What is Big Think?  

We are Big Idea Hunters…

We live in a time of information abundance, which far too many of us see as information overload. With the sum total of human knowledge, past and present, at our fingertips, we’re faced with a crisis of attention: which ideas should we engage with, and why? Big Think is an evolving roadmap to the best thinking on the planet — the ideas that can help you think flexibly and act decisively in a multivariate world.

A word about Big Ideas and Themes — The architecture of Big Think

Big ideas are lenses for envisioning the future. Every article and video on bigthink.com and on our learning platforms is based on an emerging “big idea” that is significant, widely relevant, and actionable. We’re sifting the noise for the questions and insights that have the power to change all of our lives, for decades to come. For example, reverse-engineering is a big idea in that the concept is increasingly useful across multiple disciplines, from education to nanotechnology.

Themes are the seven broad umbrellas under which we organize the hundreds of big ideas that populate Big Think. They include New World Order, Earth and Beyond, 21st Century Living, Going Mental, Extreme Biology, Power and Influence, and Inventing the Future.

Big Think Features:

12,000+ Expert Videos

1

Browse videos featuring experts across a wide range of disciplines, from personal health to business leadership to neuroscience.

Watch videos

World Renowned Bloggers

2

Big Think’s contributors offer expert analysis of the big ideas behind the news.

Go to blogs

Big Think Edge

3

Big Think’s Edge learning platform for career mentorship and professional development provides engaging and actionable courses delivered by the people who are shaping our future.

Find out more
Close
With rendition switcher

Transcript

Question: Are men less prone to depression as women?

Marianne Legato: The generally accepted statistic is that women are twice as likely to suffer from depression as men. I don’t think this is correct. I think that the signs and symptoms of depression in men are very different than those in women. In spite of great sadness and pessimism, men tend not to communicate their distress. They go it alone as they do in so many areas of their lives and they turn to self medication sometimes with excessive TV, excessive sexual activity, or excessive drinking as symptoms of their distress.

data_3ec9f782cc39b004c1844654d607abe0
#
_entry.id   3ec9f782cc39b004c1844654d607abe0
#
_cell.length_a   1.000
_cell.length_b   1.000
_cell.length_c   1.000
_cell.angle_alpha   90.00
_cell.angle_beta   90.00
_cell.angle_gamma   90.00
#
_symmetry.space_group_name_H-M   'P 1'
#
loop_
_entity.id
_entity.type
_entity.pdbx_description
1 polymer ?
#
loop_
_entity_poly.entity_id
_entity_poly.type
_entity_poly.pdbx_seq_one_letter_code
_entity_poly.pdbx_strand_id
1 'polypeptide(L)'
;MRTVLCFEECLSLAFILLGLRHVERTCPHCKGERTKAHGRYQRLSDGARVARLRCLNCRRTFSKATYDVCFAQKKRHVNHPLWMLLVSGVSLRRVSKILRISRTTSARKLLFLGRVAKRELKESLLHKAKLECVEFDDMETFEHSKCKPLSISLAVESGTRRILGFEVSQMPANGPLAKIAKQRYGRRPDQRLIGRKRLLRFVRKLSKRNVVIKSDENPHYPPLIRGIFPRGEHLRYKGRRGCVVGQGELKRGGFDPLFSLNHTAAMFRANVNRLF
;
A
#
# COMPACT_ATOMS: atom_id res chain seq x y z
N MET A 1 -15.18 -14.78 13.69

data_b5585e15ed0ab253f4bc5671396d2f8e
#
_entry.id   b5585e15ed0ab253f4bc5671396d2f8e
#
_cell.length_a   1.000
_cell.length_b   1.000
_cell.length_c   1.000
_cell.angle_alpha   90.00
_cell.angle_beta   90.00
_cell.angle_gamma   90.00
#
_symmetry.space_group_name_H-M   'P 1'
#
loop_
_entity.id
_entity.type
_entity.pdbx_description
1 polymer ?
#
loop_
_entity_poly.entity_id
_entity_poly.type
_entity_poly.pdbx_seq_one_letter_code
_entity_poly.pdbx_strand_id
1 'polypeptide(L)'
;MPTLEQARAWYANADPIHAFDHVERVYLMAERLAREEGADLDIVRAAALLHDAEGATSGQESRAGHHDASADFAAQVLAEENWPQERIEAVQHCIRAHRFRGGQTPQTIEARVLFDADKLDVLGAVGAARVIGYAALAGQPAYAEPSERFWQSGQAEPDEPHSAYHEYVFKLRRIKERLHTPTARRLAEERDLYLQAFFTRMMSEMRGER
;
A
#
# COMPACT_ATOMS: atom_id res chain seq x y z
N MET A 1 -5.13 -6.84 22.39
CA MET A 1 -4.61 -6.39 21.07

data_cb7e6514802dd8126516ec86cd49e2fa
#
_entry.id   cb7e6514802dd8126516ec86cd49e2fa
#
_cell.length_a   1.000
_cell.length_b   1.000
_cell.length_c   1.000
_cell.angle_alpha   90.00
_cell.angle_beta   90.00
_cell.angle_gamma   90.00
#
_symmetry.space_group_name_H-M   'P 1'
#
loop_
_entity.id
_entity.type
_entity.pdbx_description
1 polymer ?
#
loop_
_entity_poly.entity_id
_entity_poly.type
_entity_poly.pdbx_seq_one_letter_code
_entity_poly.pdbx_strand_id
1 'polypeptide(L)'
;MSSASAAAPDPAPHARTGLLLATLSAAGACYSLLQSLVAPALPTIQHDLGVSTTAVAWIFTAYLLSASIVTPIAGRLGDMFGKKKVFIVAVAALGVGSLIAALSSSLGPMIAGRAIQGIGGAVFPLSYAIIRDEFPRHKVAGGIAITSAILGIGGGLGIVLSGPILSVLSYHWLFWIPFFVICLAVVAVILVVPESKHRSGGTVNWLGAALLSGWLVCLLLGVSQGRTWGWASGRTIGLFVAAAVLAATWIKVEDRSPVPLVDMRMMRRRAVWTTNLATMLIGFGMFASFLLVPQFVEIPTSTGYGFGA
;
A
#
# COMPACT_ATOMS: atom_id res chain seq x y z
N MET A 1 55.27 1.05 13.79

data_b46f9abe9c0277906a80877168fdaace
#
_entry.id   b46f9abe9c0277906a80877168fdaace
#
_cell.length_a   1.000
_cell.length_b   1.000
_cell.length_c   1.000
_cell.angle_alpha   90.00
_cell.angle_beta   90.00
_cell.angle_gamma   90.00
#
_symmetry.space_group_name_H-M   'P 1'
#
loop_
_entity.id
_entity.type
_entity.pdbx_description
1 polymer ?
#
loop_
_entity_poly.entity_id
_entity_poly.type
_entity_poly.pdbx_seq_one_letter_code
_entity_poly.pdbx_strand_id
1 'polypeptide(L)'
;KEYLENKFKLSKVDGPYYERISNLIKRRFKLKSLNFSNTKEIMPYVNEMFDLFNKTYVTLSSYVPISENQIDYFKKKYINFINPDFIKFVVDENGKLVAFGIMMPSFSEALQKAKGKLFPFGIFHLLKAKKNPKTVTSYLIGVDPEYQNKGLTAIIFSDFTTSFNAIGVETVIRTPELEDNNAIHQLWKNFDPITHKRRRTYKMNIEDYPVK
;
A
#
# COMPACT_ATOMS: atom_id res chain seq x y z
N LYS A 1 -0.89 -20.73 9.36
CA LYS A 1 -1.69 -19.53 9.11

Marianne Legato: There’s no question that depression can be fatal in both sexes including, obviously, in men. People lose their appetite. They can’t sleep. They don’t take action against threats in the environment. And I think that there’s no question that depression, which by the way also depresses the action of the immune system and makes people prone to infection, is a very serious warning that a fatal outcome is a possibility. So depression should never be underestimated.

Marianne Legato: A very interesting thing about depression was commented on, in fact, by my father who was a physician years ago. When he said that the time to be most on guard against suicide is in the partially treated, depressed patient, he pointed out that when they’re profoundly depressed, they can’t take action even to end their own lives. But as they improve, they begin to see ways to carry out their very sad objective. And I think that that’s reflected in many of the warnings on some of our antidepressants, when we start to give them, result in the suicide of patients unexpectedly. And I think it may be to this general principle that the depressed patient in treatment has to be very carefully watched because there’s this time of special vulnerability.

Recorded on: November 4, 2009

 

 

More from the Big Idea for Wednesday, December 04 2013

The Non-Placebo Effect

Kas Thomas points out in today's lesson that modern drug trials for antidepressants seldom take into account the fact that people with depression often get better on their own. And yet, many de... Read More…

 

Depression: The Male Silent...

Newsletter: Share: